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Thread: The Russian Alveolar Trill

  1. #1
    Почтенный гражданин xXHoax's Avatar
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    Jul 2014
    Washington State
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    The Russian Alveolar Trill

    I'm slowly introducing myself into linguistics alongside my studying of Russian. I don't know most of the specific names, but I know the broad names of the types of "r"s in languages. Obviously, Russian uses a trilled r. My question is: Is it always a full trill, or does Russian, like some other languages, in certain circumstances, use a "Alveolar flap" or tap (like a single trill)? If so, what are the rules for which to use?

  2. #2
    Почтенный гражданин Suobig's Avatar
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    Aug 2013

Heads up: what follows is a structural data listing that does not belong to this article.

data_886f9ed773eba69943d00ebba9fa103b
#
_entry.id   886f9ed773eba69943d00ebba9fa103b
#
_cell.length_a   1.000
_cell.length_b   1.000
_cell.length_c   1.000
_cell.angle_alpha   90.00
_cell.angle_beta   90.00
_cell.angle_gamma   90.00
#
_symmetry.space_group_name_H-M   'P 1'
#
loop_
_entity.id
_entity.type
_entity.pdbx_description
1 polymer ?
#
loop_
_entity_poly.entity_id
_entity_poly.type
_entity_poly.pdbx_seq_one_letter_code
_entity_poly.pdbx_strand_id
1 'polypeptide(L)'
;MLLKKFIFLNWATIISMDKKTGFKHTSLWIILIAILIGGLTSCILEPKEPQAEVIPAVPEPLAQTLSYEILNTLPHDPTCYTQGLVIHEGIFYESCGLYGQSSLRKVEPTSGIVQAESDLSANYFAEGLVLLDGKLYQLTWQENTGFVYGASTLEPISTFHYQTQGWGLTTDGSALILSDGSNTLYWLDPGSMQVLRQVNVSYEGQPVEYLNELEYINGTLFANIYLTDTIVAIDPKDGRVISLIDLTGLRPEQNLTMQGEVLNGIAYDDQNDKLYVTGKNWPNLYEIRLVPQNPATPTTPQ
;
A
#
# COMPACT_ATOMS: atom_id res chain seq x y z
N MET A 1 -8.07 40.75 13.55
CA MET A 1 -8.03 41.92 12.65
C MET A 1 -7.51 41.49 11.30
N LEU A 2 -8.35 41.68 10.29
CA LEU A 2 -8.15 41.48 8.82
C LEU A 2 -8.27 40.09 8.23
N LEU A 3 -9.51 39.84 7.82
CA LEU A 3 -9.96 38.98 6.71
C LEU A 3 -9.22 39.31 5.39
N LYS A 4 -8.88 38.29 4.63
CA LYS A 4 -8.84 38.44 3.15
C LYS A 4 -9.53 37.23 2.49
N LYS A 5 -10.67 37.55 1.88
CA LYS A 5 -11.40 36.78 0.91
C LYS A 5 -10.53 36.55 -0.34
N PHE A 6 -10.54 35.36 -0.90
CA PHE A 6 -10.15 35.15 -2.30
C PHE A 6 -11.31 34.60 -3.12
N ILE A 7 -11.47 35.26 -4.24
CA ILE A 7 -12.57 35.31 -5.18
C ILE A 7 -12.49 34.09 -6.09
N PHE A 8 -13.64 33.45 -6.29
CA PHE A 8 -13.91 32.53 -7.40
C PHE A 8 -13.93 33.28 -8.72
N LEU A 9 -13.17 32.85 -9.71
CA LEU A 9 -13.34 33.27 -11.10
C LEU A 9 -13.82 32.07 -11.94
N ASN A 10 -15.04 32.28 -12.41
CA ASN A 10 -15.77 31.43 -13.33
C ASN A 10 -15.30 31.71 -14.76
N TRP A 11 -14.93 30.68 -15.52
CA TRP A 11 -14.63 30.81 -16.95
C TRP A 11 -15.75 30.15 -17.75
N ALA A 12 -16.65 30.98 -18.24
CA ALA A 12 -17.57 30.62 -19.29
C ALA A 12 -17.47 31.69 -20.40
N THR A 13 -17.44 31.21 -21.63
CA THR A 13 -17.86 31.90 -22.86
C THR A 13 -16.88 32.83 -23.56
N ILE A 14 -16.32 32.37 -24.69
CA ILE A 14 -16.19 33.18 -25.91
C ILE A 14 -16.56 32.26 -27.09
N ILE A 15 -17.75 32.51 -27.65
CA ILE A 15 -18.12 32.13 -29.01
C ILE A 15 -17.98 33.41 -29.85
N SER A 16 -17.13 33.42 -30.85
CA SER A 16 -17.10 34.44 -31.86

Moscow, Russia
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    Wikipedia says, hard [r] is a trill, soft [rj] is usually a tap. I've tried pronouncing few sounds and that matches with what I feel).
    Additionally [r] is postalveoral/palatal while [rj] is dental/alveoral.

    You should be aware that some native russians are unable to pronounce [r] and [rj] saying [ʁ], [ɣ] or even [ʔ] instead. I've learned to pronounce trilled [r] only 5-6 years ago (having no problems with tap [rj] though). Used to say [ʁ] instead.
    I know it's "MR" not "ME", but still: fix my english mistakes, please!

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